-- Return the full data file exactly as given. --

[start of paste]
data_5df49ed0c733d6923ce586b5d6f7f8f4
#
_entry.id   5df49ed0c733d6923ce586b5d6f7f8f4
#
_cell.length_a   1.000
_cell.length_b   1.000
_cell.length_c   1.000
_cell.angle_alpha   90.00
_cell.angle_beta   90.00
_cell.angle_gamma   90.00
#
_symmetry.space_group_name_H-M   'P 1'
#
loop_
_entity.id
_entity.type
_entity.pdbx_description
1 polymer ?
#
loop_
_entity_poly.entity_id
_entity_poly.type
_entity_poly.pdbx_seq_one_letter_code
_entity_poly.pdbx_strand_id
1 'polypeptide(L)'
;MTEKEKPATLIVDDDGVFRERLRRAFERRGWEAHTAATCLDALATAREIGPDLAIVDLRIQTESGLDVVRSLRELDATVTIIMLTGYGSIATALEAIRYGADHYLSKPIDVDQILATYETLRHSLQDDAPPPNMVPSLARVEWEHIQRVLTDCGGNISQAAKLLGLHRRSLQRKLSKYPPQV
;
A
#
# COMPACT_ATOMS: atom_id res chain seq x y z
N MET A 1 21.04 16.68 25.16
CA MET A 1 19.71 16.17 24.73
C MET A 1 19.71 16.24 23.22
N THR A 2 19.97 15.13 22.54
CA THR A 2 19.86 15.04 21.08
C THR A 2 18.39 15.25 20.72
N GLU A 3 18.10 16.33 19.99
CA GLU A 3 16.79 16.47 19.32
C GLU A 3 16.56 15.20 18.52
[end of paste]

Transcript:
data_5df49ed0c733d6923ce586b5d6f7f8f4
#
_entry.id   5df49ed0c733d6923ce586b5d6f7f8f4
#
_cell.length_a   1.000
_cell.length_b   1.000
_cell.length_c   1.000
_cell.angle_alpha   90.00
_cell.angle_beta   90.00
_cell.angle_gamma   90.00
#
_symmetry.space_group_name_H-M   'P 1'
#
loop_
_entity.id
_entity.type
_entity.pdbx_description
1 polymer ?
#
loop_
_entity_poly.entity_id
_entity_poly.type
_entity_poly.pdbx_seq_one_letter_code
_entity_poly.pdbx_strand_id
1 'polypeptide(L)'
;MTEKEKPATLIVDDDGVFRERLRRAFERRGWEAHTAATCLDALATAREIGPDLAIVDLRIQTESGLDVVRSLRELDATVTIIMLTGYGSIATALEAIRYGADHYLSKPIDVDQILATYETLRHSLQDDAPPPNMVPSLARVEWEHIQRVLTDCGGNISQAAKLLGLHRRSLQRKLSKYPPQV
;
A
#
# COMPACT_ATOMS: atom_id res chain seq x y z
N MET A 1 21.04 16.68 25.16
CA MET A 1 19.71 16.17 24.73
C MET A 1 19.71 16.24 23.22
N THR A 2 19.97 15.13 22.54
CA THR A 2 19.86 15.04 21.08
C THR A 2 18.39 15.25 20.72
N GLU A 3 18.10 16.33 19.99
CA GLU A 3 16.79 16.47 19.32
C GLU A 3 16.56 15.20 18.52